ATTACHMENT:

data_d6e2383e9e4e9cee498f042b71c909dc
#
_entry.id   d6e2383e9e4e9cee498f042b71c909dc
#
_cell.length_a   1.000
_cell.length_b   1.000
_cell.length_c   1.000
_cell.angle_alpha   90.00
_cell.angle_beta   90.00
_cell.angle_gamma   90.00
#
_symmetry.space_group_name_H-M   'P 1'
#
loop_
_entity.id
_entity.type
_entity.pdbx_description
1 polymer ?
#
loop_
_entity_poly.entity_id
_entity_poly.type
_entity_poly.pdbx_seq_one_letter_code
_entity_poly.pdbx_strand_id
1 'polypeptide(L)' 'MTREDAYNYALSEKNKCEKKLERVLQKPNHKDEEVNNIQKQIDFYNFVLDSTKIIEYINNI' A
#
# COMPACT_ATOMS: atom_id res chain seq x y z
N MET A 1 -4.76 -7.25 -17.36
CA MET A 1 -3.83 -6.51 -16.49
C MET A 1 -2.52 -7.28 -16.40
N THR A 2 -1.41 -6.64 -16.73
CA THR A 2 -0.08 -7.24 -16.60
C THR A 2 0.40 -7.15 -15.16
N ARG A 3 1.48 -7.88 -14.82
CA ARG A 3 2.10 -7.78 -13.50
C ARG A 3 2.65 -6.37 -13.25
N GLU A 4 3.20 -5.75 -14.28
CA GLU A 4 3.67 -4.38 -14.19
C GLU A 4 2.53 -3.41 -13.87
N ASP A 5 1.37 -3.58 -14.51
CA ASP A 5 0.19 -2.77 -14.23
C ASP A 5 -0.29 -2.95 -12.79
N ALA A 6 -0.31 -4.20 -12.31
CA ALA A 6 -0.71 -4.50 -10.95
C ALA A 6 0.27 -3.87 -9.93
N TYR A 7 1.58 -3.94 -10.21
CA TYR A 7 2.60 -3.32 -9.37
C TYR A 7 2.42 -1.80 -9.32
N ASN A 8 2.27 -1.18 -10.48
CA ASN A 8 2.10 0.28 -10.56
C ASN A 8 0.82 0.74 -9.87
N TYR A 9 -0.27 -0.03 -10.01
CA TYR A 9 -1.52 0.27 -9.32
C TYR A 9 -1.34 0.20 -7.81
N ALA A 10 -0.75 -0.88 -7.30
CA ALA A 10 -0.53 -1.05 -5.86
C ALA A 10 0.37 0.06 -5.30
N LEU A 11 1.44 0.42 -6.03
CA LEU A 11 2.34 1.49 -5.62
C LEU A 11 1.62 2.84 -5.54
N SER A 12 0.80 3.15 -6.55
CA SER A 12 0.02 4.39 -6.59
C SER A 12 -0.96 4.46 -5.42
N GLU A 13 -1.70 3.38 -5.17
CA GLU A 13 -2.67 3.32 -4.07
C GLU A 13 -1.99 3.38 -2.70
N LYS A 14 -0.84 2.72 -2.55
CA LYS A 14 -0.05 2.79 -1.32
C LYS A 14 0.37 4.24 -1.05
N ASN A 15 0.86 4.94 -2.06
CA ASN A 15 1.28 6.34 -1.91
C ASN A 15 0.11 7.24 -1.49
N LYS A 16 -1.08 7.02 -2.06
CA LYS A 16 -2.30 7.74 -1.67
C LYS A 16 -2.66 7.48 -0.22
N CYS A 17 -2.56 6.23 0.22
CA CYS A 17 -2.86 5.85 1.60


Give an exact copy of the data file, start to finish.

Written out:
data_d6e2383e9e4e9cee498f042b71c909dc
#
_entry.id   d6e2383e9e4e9cee498f042b71c909dc
#
_cell.length_a   1.000
_cell.length_b   1.000
_cell.length_c   1.000
_cell.angle_alpha   90.00
_cell.angle_beta   90.00
_cell.angle_gamma   90.00
#
_symmetry.space_group_name_H-M   'P 1'
#
loop_
_entity.id
_entity.type
_entity.pdbx_description
1 polymer ?
#
loop_
_entity_poly.entity_id
_entity_poly.type
_entity_poly.pdbx_seq_one_letter_code
_entity_poly.pdbx_strand_id
1 'polypeptide(L)' 'MTREDAYNYALSEKNKCEKKLERVLQKPNHKDEEVNNIQKQIDFYNFVLDSTKIIEYINNI' A
#
# COMPACT_ATOMS: atom_id res chain seq x y z
N MET A 1 -4.76 -7.25 -17.36
CA MET A 1 -3.83 -6.51 -16.49
C MET A 1 -2.52 -7.28 -16.40
N THR A 2 -1.41 -6.64 -16.73
CA THR A 2 -0.08 -7.24 -16.60
C THR A 2 0.40 -7.15 -15.16
N ARG A 3 1.48 -7.88 -14.82
CA ARG A 3 2.10 -7.78 -13.50
C ARG A 3 2.65 -6.37 -13.25
N GLU A 4 3.20 -5.75 -14.28
CA GLU A 4 3.67 -4.38 -14.19
C GLU A 4 2.53 -3.41 -13.87
N ASP A 5 1.37 -3.58 -14.51
CA ASP A 5 0.19 -2.77 -14.23
C ASP A 5 -0.29 -2.95 -12.79
N ALA A 6 -0.31 -4.20 -12.31
CA ALA A 6 -0.71 -4.50 -10.95
C ALA A 6 0.27 -3.87 -9.93
N TYR A 7 1.58 -3.94 -10.21
CA TYR A 7 2.60 -3.32 -9.37
C TYR A 7 2.42 -1.80 -9.32
N ASN A 8 2.27 -1.18 -10.48
CA ASN A 8 2.10 0.28 -10.56
C ASN A 8 0.82 0.74 -9.87
N TYR A 9 -0.27 -0.03 -10.01
CA TYR A 9 -1.52 0.27 -9.32
C TYR A 9 -1.34 0.20 -7.81
N ALA A 10 -0.75 -0.88 -7.30
CA ALA A 10 -0.53 -1.05 -5.86
C ALA A 10 0.37 0.06 -5.30
N LEU A 11 1.44 0.42 -6.03
CA LEU A 11 2.34 1.49 -5.62
C LEU A 11 1.62 2.84 -5.54
N SER A 12 0.80 3.15 -6.55
CA SER A 12 0.02 4.39 -6.59
C SER A 12 -0.96 4.46 -5.42
N GLU A 13 -1.70 3.38 -5.17
CA GLU A 13 -2.67 3.32 -4.07
C GLU A 13 -1.99 3.38 -2.70
N LYS A 14 -0.84 2.72 -2.55
CA LYS A 14 -0.05 2.79 -1.32
C LYS A 14 0.37 4.24 -1.05
N ASN A 15 0.86 4.94 -2.06
CA ASN A 15 1.28 6.34 -1.91
C ASN A 15 0.11 7.24 -1.49
N LYS A 16 -1.08 7.02 -2.06
CA LYS A 16 -2.30 7.74 -1.67
C LYS A 16 -2.66 7.48 -0.22
N CYS A 17 -2.56 6.23 0.22
CA CYS A 17 -2.86 5.85 1.60